For more information, contact
Sue Owens, Executive Director
October 25, 2012
For Release to Statewide Media
For Immediate Release
12 ECONOMICS TEACHERS TO RECEIVE AWARDS
Ray Simon to present keynote address during the Bessie B. Moore Awards Program on Nov. 8
LITTLE ROCK—Twelve Arkansas educators who have demonstrated to their students that there is nothing “eeek” about economics will be recognized for outstanding teaching during a gala luncheon. Ray Simon, former deputy secretary for the U.S. Department of Education, will honor the winners and deliver the keynote address during the 17th Annual Bessie B. Moore Awards Program, hosted by Economics Arkansas. The event is scheduled for Nov. 8, from 11:30 a.m. to 1 p.m. at the Great Hall of the Clinton Presidential Center in Little Rock. Arkansas Department of Education Commissioner Dr. Tom Kimbrell and EA board members will also attend the luncheon.
The Bessie B. Moore Awards Program offers cash awards and statewide recognition to stimulate creativity and innovation in economic education teaching practices. This year’s winners will receive $1,000 each and an inscribed acrylic. Honorees include:
• Rebekah Bilderback, Greenbrier Junior High School, Greenbrier School District
• Heather Grosze, Rogers Heritage High School, Rogers School District
• Valarie Harp, Hartford Elementary School, Hartford School District
• Jennifer Howald, Woods Elementary School, Fort Smith School District
• Sarah Jerry, Greenbrier Eastside Elementary School, Greenbrier School District
• Peggy Johnson, Harmony Grove Elementary School, Harmony Grove School District
• Natosha Jones, College Hill Elementary School, Texarkana School District
• Tamra Lambert, Bryant Middle School, Bryant School District
• Lynn Massey, Harp & Lee Elementary Schools, Springdale School District
• Deborah Shearer, Baker Elementary School, Pulaski County Special School District
• Lisa Twyford, Robinson Middle School, Pulaski County Special School District
• Shelina Warren, Jack Robey Junior High School, Pine Bluff School District
“These teachers have gone above and beyond in incorporating economics and personal finance concepts into the classroom curriculum,” said Sue Owens, executive director of Economics Arkansas. “They have developed novel and engaging projects to teach crucial elements of our market economy, such as saving and spending choices, investing in human capital, entrepreneurship and much more. Thanks to their efforts, their students are improving their economic and financial literacy, which will make them savvier citizens, consumers and producers as adults—which will benefit us all. It is our privilege to honor them with the Bessie B. Moore Awards.”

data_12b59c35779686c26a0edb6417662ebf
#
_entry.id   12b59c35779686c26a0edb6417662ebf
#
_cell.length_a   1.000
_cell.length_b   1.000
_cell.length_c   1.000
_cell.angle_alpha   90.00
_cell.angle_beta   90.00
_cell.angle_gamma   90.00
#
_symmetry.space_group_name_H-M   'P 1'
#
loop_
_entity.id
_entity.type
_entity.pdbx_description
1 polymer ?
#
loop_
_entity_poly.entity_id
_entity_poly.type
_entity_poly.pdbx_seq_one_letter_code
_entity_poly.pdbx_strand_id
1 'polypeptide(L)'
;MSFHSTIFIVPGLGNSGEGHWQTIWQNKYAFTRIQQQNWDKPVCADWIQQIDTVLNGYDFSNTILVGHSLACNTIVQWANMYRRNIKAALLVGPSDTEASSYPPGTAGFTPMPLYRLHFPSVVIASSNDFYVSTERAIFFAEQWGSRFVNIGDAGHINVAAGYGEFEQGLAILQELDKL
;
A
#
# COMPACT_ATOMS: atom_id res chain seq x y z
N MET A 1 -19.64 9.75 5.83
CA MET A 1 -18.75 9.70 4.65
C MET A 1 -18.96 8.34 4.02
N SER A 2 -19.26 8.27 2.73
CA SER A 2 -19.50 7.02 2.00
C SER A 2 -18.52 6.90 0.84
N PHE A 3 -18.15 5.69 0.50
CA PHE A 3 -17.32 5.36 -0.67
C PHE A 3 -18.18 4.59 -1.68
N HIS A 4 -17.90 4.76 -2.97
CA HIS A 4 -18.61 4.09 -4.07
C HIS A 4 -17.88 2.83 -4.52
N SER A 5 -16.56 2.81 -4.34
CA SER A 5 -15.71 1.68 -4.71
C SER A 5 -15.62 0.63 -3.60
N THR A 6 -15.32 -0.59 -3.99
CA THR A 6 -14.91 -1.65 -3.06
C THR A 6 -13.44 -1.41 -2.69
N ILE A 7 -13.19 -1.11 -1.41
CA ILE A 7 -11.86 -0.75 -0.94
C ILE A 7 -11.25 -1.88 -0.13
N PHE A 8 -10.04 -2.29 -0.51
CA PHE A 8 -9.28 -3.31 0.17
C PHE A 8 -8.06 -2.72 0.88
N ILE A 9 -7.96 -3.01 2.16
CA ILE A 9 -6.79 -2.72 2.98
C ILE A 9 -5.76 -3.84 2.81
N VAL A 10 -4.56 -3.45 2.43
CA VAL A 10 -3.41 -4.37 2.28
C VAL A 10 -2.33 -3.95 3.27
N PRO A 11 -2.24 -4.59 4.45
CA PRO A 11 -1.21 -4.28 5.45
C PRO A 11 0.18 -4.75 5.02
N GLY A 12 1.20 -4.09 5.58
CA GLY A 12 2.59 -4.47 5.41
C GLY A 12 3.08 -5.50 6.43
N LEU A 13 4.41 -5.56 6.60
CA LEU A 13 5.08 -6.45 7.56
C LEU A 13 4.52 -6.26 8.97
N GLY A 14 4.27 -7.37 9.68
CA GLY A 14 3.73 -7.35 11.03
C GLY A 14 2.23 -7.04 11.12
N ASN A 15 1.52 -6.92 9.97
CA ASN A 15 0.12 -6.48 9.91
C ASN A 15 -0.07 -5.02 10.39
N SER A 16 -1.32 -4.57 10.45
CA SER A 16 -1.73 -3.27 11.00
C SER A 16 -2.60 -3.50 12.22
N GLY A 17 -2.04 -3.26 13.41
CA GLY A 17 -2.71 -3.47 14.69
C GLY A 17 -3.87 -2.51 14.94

Economics Arkansas launched the Bessie B. Moore Awards program in 1995 to honor exemplary teachers for successfully integrating economic principles into the classroom. The contest is open to educators K-12 from public and independent schools in Arkansas. To enter, teachers submit written descriptions of their projects, which are reviewed and judged by an independent panel of economic education specialists. The winners receive cash awards and plaques. Up to 12 awards are presented each year, six in a Newcomers division and another six in the Veterans category. The deadline to enter is typically in early to mid-July. More information is available at http://www.economicsarkansas.org/for_teachers/recognition_programs.html.
The 2012 gala luncheon is sponsored by the Arkansas Bankers Association, the Arkansas Department of Education, Daisy Outdoor Products, Arkansas Farm Bureau Insurance, Jim and Renee Wooten, Bean Hamilton Corporate Benefits, Entergy, Farmers Bank & Trust Magnolia, Friday Eldredge & Clark, Munro & Co. and UALR.
Economics Arkansas (through the Arkansas Council on Economic Education) is a private, non-profit, non-partisan educational organization founded in 1962 by Dr. Bessie B. Moore to promote economic literacy in Arkansas. Its mission is to promote economic literacy and the economic-way of thinking to PreK-12 students in Arkansas by empowering educators to teach the fourth “r,” real life economics.
• Real life economics teaches students:
• To invest in their human capital, opening opportunities to the American Dream.
• Decision-making skills and the costs associated with each decision.
• Financial skills to better manage their resources in the future.
• About the global market and their future roles as producers and consumers.
Note to media: Photos of winners are available upon request.